An efficient supply chain is vital for businesses to deliver their products to the consumers who want or need them. As the global marketplace continues to evolve, supply chain managers must think more innovatively and proactively to balance product flow and costs throughout a product’s life cycle.
The Product Life Cycle
Every product has a life cycle, consisting of four distinct phases:
- Launch Phase: In the launch phase, the product is introduced. Typically, demand is low and the company has a lower need for capacity in manufacturing and warehousing.
- Growth Phase: In the growth phase, consumers are learning about the product, purchasing it and offering feedback about their experience. This feedback is invaluable to refining the product.
- Maturity Phase: In this stage, sales begin to flatten as demand stabilizes.
- Market Decline Phase: At the end of the product’s life cycle, demand declines and sales taper off. Perhaps the product no longer meets consumers’ needs, or has been replaced with newer, similar products.
Supply Chain Response
As a product moves through each of the four life cycle phases, the supply chain must also change in response. In the first phases, delivering product to meet demand is most important, so the supply chain must be highly responsive. The focus drives service and fulfilling consumer needs, rather than reducing and limiting costs.
As sales increase, the company shifts from a low-volume supply chain to a higher-volume supply chain. Product demand increases, the number of sales outlets increases and the supply chain becomes more complex.
As the product matures, the emphasis shifts from fulfilling sales orders to improving supply chain efficiency to reduce costs. When sales and profits start to decline, costs must decline as well. The product must still be available to consumers, but at a lower production cost. At this time, the goal to limit distribution and increase supply chain efficiency becomes increasingly important.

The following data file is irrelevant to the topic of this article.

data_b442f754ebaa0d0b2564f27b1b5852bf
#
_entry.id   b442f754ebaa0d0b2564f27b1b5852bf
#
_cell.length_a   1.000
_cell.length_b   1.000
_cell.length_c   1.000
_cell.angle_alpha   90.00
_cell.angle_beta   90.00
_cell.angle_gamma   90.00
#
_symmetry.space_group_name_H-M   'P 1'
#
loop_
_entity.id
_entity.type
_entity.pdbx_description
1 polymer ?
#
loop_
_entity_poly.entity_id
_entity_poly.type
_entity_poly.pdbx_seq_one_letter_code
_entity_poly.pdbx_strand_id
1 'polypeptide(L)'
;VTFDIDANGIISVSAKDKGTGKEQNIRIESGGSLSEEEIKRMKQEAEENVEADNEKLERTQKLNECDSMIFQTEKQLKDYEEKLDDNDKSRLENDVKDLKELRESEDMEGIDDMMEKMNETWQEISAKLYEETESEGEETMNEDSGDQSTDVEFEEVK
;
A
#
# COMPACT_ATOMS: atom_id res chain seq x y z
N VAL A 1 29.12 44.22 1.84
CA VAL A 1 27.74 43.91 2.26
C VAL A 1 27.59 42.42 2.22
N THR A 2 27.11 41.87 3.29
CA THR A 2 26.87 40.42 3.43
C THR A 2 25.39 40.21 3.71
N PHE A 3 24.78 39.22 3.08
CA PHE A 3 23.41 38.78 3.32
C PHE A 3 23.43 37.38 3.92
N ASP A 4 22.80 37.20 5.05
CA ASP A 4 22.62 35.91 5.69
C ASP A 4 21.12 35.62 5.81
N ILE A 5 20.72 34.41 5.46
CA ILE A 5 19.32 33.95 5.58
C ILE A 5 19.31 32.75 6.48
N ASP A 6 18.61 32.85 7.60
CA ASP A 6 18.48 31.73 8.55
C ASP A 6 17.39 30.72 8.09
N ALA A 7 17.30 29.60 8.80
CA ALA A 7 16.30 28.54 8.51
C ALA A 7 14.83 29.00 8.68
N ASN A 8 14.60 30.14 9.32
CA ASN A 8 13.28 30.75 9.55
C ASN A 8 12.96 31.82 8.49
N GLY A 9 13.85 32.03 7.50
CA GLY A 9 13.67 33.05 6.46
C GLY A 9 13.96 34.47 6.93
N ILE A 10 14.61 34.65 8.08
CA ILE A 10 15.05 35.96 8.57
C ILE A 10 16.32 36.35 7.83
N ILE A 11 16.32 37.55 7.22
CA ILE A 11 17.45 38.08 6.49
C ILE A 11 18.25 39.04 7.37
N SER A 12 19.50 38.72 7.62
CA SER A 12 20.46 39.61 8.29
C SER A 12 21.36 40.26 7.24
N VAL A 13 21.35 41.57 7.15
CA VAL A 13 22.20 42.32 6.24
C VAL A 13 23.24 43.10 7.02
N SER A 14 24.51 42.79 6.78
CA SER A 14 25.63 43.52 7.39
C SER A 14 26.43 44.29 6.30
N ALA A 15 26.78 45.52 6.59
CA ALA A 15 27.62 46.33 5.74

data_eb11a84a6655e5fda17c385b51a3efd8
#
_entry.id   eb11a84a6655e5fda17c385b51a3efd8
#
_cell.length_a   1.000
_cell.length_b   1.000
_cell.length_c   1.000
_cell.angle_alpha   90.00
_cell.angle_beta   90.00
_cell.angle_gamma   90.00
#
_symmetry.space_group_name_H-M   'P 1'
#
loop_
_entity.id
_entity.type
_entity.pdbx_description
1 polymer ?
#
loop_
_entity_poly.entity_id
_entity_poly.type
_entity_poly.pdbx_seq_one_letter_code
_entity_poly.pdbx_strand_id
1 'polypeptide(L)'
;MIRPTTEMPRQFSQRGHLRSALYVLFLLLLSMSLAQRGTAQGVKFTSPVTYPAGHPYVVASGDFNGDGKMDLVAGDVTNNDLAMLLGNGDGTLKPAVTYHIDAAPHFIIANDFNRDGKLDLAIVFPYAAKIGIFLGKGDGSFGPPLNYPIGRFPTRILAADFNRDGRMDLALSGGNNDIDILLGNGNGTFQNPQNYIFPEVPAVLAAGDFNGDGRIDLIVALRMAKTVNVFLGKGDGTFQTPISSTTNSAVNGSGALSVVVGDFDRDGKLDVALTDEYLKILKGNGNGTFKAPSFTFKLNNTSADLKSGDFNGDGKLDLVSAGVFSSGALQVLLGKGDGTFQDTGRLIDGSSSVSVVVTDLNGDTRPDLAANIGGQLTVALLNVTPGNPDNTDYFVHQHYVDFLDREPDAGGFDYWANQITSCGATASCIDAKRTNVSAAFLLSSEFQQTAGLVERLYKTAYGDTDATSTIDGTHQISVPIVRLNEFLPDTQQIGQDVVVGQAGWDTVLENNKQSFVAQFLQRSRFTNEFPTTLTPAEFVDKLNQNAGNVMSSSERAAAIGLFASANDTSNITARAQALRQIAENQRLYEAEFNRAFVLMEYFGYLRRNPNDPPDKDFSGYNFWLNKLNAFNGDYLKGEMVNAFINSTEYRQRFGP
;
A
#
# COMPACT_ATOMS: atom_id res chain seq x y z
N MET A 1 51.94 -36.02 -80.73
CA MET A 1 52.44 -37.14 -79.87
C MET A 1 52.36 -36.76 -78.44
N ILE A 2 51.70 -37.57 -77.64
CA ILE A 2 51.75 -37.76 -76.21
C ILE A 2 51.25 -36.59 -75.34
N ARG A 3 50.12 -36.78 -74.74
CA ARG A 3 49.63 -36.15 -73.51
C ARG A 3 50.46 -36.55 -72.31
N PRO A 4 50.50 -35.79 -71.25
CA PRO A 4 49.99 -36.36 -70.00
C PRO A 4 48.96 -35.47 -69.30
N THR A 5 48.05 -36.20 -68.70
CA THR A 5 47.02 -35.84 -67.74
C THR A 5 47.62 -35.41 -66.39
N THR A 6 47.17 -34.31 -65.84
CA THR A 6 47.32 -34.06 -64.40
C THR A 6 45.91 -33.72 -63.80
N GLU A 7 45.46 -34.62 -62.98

You Might Also Enjoy: Purchasing Manager: Career Outlook and Salary
Supply Chain and Innovation
Innovation can greatly impact supply chain performance. Here are five aspects of the supply chain that can be innovated to meet consumers’ needs and save on costs:
- Design for manufacture: Design the product to make it easy to produce, thereby reducing the costs of manufacturing.
- Design for assembly: Design the product to minimize the number of components, easing the assembly process. Often, this results in building subsystems that are easier to put together.
- Design for product serviceability: Design the product for ease of assembly, disassembly and component reuse. These products are often easier to repair, compared to products that are assembled with bigger components, making individual parts more difficult to access.
- Design for Six Sigma: Design the product to eliminate failures, improve consistency and reduce costs. For example, an appliance manufacturer decides to use one type of electric cord – instead of a dozen types – across all of its products. Standardizing parts throughout the supply chain is good example of design for Six Sigma.
- Design for environment: Design the product to reduce its environmental impact throughout its lifecycle. This might be accomplished through less packaging, a more efficient supply chain or by recycling waste along the way.
Three Types of Innovators
When we look at those who are innovators in their respective industries, three distinct types typically surface:
- Fast innovators – These innovators like to get products to market very quickly. They react immediately to competitor actions and increase profits by turning ideas into marketable products. Their supply chains must also be fast and capable of sourcing materials, producing and delivering products very rapidly.
- High-quality innovators – These companies take a more cautious approach, emphasizing getting high-quality products to market while increasing customer satisfaction and loyalty. Mistakes are few, and the supply chain strategy is designed to minimize failures, not for speed.
- Efficient innovators – These firms fund new design, development and fulfillment projects with the lowest possible cost. Products are developed less quickly and at lower prices. Often, these are products the market has already responded to. Their supply chain is in place and ready to minimize or maximize economy of scale, to minimize costs.
Innovation and Supply Chain are Connected
Supply chain and innovation might seem like two different activities, but in fact, they generate significant interaction. Once a product is designed, the supply chain comes in to source materials, manufacture the product and get it to the market. As products move through the four life cycle phases, successful supply chain services are flexible enough to react to the rapidly changing needs.